scmap−cluster scmap−cell SVM RF b Method scmap−cluster scmap−cell SVM RF c Cell type A Cell type B Cell type C Unknown cell type This cell will be assigned to the cell-type A
  30. How does it work? Query Reference scmap-cluster scmap-cell a Method

    scmap−cluster scmap−cell SVM RF b Method scmap−cluster scmap−cell SVM RF c Cell type A Cell type B Cell type C Unknown cell type This cell will be assigned to the cell-type B
  31. How does it work? Query Reference scmap-cluster scmap-cell a Method

    scmap−cluster scmap−cell SVM RF b Method scmap−cluster scmap−cell SVM RF c Cell type A Cell type B Cell type C Unknown cell type This cell will be assigned to the cell-type C
  32. How does it work? Query Reference scmap-cluster scmap-cell a Method

    scmap−cluster scmap−cell SVM RF b Method scmap−cluster scmap−cell SVM RF c Cell type A Cell type B Cell type C Unknown cell type This cell will be assigned to the cell from the cell type A
  33. How does it work? Query Reference scmap-cluster scmap-cell a Method

    scmap−cluster scmap−cell SVM RF b Method scmap−cluster scmap−cell SVM RF c Cell type A Cell type B Cell type C Unknown cell type This cell will be assigned to the cell from the cell type C
  34. How does it work? Query Reference scmap-cluster scmap-cell a Method

    scmap−cluster scmap−cell SVM RF b Method scmap−cluster scmap−cell SVM RF c Cell type A Cell type B Cell type C Unknown cell type This cell will be unassigned
  35. Discovery vs validation Query Reference scmap-cluster scmap-cell a Method scmap−cluster

    scmap−cell SVM RF b Method scmap−cluster scmap−cell SVM RF c Validation Discovery
  36. Datasets Dataset Organism Tissue # of cells Experimental protocol Yan

    human Embryo development 90 Tang et al Goolam mouse Embryo development 124 Smart-Seq2 Deng mouse Embryo development 268 Smart-Seq Smart-Seq2 Pollen human Cerebral cortex 301 SMARTer Li human Colorectal tumors 561 SMARTer Usoskin mouse Brain 622 STRT-Seq Kolodziejczyk mouse Embryo stem cells 704 SMARTer Xin human Pancreas 1492 SMARTer Tasic mouse Cortex 1679 SMARTer Baron mouse Pancreas 1886 inDrop Muraro human Pancreas 2126 CEL-Seq2 Segerstolpe human Pancreas 2209 Smart-Seq2 Klein mouse Embryo stem cells 2717 inDrop Zeisel mouse Brain 3005 STRT-Seq UMI Baron human Pancreas 8569 inDrop Shekhar mouse Retina 27499 Drop-Seq Macosko mouse Retina 44808 Drop-Seq We used publicly available datasets to validate and benchmark scmap In all datasets the cell types were identified by the authors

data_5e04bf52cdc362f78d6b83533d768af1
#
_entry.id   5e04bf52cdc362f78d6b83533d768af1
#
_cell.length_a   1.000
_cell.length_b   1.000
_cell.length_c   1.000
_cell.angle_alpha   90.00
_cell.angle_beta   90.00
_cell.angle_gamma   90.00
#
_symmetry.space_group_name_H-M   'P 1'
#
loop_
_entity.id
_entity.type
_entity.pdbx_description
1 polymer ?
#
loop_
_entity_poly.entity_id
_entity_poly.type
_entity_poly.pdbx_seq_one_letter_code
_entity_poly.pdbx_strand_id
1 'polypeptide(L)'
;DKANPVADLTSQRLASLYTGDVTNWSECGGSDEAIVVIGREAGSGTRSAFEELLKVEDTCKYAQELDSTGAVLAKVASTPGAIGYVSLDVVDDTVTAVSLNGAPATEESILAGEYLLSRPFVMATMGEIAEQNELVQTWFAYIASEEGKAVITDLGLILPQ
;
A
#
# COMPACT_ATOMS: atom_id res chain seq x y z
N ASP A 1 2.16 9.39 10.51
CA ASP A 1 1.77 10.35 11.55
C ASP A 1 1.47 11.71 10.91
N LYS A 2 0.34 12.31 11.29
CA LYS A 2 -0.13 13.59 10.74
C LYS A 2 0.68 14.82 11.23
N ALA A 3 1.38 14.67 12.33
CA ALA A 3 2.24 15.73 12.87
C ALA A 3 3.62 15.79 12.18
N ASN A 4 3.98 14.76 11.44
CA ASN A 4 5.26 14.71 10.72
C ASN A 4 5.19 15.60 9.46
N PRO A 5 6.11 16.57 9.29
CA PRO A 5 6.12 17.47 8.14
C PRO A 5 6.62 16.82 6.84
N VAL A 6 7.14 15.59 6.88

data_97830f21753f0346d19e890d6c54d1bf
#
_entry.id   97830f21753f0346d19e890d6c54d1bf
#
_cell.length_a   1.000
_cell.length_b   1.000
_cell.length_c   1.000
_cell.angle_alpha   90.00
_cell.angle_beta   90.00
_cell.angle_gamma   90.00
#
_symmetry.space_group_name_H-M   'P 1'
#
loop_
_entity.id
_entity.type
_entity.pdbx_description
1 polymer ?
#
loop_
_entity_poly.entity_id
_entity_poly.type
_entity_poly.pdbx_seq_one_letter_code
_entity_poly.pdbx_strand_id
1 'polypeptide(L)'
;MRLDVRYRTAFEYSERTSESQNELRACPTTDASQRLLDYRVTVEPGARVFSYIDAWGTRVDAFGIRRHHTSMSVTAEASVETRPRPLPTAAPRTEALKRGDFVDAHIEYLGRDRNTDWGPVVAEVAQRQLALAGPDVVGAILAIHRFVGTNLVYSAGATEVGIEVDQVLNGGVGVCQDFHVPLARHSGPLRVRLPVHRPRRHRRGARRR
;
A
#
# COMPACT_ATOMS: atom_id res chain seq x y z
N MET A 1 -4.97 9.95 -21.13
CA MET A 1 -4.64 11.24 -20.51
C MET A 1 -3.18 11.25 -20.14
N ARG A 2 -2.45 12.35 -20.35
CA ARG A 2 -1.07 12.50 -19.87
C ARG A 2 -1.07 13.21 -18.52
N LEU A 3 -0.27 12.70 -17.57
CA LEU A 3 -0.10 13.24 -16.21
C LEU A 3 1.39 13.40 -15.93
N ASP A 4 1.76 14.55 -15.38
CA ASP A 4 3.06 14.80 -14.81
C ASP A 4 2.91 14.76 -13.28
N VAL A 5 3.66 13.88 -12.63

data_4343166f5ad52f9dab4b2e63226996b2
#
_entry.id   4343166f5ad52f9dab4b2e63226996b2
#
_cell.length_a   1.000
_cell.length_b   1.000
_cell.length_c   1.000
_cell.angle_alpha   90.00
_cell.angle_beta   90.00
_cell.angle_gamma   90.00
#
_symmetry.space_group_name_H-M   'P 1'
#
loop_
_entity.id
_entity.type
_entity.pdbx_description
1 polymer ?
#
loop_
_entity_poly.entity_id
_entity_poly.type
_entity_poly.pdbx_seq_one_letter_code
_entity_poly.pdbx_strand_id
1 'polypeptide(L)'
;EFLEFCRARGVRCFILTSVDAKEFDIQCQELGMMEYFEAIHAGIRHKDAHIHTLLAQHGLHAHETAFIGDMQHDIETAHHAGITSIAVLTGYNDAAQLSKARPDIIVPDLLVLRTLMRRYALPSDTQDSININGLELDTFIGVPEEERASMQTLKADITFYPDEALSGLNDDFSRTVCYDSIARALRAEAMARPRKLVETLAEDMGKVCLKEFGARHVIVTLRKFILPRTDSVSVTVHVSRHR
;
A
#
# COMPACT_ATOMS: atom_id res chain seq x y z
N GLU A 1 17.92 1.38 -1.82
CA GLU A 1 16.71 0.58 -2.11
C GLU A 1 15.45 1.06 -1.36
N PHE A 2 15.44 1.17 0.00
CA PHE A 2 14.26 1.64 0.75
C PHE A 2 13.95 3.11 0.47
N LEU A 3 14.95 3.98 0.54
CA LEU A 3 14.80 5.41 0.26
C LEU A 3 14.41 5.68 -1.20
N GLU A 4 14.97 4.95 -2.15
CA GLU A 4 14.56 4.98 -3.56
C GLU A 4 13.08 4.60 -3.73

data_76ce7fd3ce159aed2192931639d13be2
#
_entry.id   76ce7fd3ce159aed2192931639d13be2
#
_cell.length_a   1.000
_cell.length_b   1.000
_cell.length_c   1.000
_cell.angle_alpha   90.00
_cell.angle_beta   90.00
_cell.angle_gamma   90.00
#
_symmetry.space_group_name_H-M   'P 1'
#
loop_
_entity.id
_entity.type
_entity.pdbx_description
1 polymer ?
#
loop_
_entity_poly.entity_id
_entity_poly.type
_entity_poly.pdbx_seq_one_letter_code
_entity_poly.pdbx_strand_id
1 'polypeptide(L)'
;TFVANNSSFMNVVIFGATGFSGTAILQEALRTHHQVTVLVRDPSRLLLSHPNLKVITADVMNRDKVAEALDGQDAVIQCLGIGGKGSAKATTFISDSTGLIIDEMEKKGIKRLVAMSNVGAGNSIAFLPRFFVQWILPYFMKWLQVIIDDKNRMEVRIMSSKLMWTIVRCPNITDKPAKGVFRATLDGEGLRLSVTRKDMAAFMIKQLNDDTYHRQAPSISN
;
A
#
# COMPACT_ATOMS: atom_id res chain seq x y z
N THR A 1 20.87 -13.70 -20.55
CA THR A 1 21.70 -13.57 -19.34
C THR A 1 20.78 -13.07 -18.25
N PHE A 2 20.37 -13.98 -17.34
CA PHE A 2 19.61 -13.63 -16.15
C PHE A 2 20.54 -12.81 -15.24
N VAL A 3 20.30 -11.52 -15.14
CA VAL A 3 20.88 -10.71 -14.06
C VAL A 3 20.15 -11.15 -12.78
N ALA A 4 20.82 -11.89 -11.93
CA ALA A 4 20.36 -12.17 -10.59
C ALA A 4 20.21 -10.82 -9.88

37. Algorithm 1. Feature (gene, transcript) selection 2. Index creation 3.

    Projection www.bioconductor.org www.bioconductor.org scmap
  38. Feature selection (Reference) Curse of dimensionality • With increased dimensions

    data becomes sparse • Definitions of density and distance between points become less meaningful • Classification algorithms do not work well https://shapeofdata.wordpress.com/2013/04/02/the-curse-of-dimensionality/ … N = 2 N = 3 N = 16 N = 17
  39. Algorithm 1. Feature (gene, transcript) selection 2. Index creation 3.

    Projection www.bioconductor.org www.bioconductor.org scmap
  40. Index creation (Reference) Search index: • Collects, parses, and stores

    data to facilitate fast and accurate information retrieval • Search engines, like Google, use it • Represents data in a compressed format • Saves space
  41. Index creation (Reference) scmap-cluster • Compute a centroid of (median)

    of each cell type in the Reference Cells Genes Cells types Genes
  42. Index creation (Reference) scmap-cell • The features are randomly split

    into subsets • Every cell in the reference is identified with a set of sub-centroids • Sub-centroids are defined via k-means clustering Sub-centroids Genes … Cells Product quantizer Andrew Yiu
  43. Compression = size(matrix) / size(index) scmap-cluster scmap-cell log10(Compression)

  44. Algorithm 1. Feature (gene, transcript) selection 2. Index creation 3.

    Projection www.bioconductor.org www.bioconductor.org scmap
  45. Projection sub-centroids … cosine new sample Cells types Genes cosine

    Pearson Spearman • For scmap-cluster at least two similarities have to agree and the similarity threshold is 0.7 • For scmap-cell the similarity threshold is 0.5 Andrew Yiu
  46. Results www.bioconductor.org www.bioconductor.org scmap Since all datasets were annotated with

    corresponding cell-types, we were able to measure projection in a qualitative manner Cohen’s Kappa: [0, 1] % of unassigned: [0, 100]